None of the crew members of the First Air Boeing 737-200 which crashed in the Canadian Arctic survived the accident, but three survivors are still being treated for injuries.

First Air has identified the 737-200, lost as it prepared to land at Resolute Bay, as a 36-year old airframe. The aircraft was registered C-GNWN, said the airline.

The aircraft, operating charter flight 6560 from Yellowknife to Resolute Bay, last communicated at 12:40 on 20 August while about 5mi (8km) from Resolute Bay airport. It added that the aircraft was lost about 10min later, at 12:50.

Twelve of the 15 on board - a total of 11 passengers and four crew - did not survive, the carrier said. Three survivors were taken to medical centres in Ottawa and Iqaluit for treatment.

First Air vice-president of marketing Chris Ferris said: "At this time the cause of the accident is unknown. The Transportation Safety Board is conducting their investigation and First Air is co-operating fully."

The airframe was modified as a combi version with a forward cargo cabin and cargo door.

It had previously been involved in a serious landing incident at Edmonton, in February 2004, while in service with First Air. The aircraft missed the runway during a low-visibility approach, instead touching down hard and travelling 1,600ft along ground on the left side of the runway, and crossing a taxiway, before steering back on.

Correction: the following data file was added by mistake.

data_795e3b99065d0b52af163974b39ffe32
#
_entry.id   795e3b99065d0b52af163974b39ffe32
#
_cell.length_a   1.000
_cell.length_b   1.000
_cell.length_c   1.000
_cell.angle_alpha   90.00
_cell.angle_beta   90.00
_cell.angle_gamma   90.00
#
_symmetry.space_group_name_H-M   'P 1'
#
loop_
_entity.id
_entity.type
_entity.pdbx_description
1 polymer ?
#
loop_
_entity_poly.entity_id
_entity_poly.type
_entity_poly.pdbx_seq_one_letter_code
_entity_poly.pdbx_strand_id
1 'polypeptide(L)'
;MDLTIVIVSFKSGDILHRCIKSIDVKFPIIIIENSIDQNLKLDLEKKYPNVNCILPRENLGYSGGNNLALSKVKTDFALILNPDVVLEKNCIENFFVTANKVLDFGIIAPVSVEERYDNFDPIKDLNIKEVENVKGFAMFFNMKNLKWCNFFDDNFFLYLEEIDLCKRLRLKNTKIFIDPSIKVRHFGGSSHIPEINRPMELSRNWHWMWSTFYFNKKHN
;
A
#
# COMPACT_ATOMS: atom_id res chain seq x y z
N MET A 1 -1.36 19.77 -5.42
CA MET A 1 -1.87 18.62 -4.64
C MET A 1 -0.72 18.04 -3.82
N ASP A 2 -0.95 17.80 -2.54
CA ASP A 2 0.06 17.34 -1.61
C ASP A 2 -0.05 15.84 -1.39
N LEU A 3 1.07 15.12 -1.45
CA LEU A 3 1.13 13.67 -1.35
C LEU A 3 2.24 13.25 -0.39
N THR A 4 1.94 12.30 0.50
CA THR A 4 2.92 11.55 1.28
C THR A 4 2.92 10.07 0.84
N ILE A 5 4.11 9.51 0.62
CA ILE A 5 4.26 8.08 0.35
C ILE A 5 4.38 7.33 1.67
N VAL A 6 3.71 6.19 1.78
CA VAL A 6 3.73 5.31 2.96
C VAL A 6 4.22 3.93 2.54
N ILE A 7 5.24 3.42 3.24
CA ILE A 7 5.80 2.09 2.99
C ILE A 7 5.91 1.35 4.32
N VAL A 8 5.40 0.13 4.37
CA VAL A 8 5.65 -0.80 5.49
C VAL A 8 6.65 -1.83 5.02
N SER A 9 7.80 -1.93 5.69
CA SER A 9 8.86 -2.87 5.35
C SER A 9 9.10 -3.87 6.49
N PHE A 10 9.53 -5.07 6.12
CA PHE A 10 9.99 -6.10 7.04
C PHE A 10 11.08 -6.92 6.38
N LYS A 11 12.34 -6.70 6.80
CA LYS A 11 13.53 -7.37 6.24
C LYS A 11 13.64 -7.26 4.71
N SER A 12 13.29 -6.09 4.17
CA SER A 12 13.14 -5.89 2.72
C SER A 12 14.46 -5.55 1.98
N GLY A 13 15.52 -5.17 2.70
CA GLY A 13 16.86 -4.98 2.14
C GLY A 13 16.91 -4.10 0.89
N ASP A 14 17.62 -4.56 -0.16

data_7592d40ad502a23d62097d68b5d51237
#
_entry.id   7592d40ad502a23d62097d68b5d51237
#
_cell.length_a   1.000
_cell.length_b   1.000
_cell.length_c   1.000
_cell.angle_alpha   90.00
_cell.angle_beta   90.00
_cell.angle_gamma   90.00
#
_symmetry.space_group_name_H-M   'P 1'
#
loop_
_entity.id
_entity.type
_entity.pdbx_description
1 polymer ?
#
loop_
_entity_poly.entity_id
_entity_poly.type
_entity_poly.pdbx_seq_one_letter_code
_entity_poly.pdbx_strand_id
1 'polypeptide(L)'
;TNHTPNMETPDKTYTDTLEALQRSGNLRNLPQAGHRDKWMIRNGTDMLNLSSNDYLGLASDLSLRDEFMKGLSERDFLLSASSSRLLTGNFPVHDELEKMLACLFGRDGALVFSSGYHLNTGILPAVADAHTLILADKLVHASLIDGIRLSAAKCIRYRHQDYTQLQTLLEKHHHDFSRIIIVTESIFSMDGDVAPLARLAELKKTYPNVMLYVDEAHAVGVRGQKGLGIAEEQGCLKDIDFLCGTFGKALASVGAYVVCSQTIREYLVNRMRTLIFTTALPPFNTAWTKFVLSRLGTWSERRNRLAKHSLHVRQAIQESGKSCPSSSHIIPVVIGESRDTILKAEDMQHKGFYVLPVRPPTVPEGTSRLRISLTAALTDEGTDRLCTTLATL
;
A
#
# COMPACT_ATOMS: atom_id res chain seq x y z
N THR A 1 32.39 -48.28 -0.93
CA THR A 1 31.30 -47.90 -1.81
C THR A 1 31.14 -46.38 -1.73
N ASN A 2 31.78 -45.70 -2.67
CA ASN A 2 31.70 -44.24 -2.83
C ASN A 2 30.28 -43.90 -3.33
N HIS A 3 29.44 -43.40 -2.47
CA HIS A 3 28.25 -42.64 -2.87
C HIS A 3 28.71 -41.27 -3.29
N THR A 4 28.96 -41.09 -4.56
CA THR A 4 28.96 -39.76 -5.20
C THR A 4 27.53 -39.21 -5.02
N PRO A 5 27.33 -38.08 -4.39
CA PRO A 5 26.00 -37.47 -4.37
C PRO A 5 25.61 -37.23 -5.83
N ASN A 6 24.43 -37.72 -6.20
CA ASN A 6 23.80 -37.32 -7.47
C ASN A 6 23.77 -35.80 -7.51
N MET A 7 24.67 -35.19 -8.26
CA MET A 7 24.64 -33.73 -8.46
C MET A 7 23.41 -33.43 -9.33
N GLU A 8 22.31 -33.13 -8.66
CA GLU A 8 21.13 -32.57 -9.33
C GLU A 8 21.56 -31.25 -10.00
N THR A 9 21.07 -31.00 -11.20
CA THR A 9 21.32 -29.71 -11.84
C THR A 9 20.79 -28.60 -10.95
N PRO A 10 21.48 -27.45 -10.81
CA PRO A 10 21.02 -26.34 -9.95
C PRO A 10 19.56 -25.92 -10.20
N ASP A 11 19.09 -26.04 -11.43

Investigation of that incident, in which the 737 suffered airframe and engine damage, determined that the crew had lost visual cues and also suggested fatigue might have played a role.

Flightglobal's ACAS database last listed the aircraft as being owned by the carrier, and showed that it had logged over 86,000h and 62,000 cycles. Boeing 737-200s are powered by Pratt & Whitney JT8D engines.

First Air specialises in operations connecting cities in the Canadian Arctic region. The airline emerged as the operating brand of Bradley Air Services, and traces its origins to an air training school set up in Ottawa in 1946.

It is a subsidiary of Makivik Corporation, an organisation which protects the land rights and financial interests of the Inuit population. Makivik took over the carrier in 1990.

Lead image: Air Team Images

Source: Air Transport Intelligence news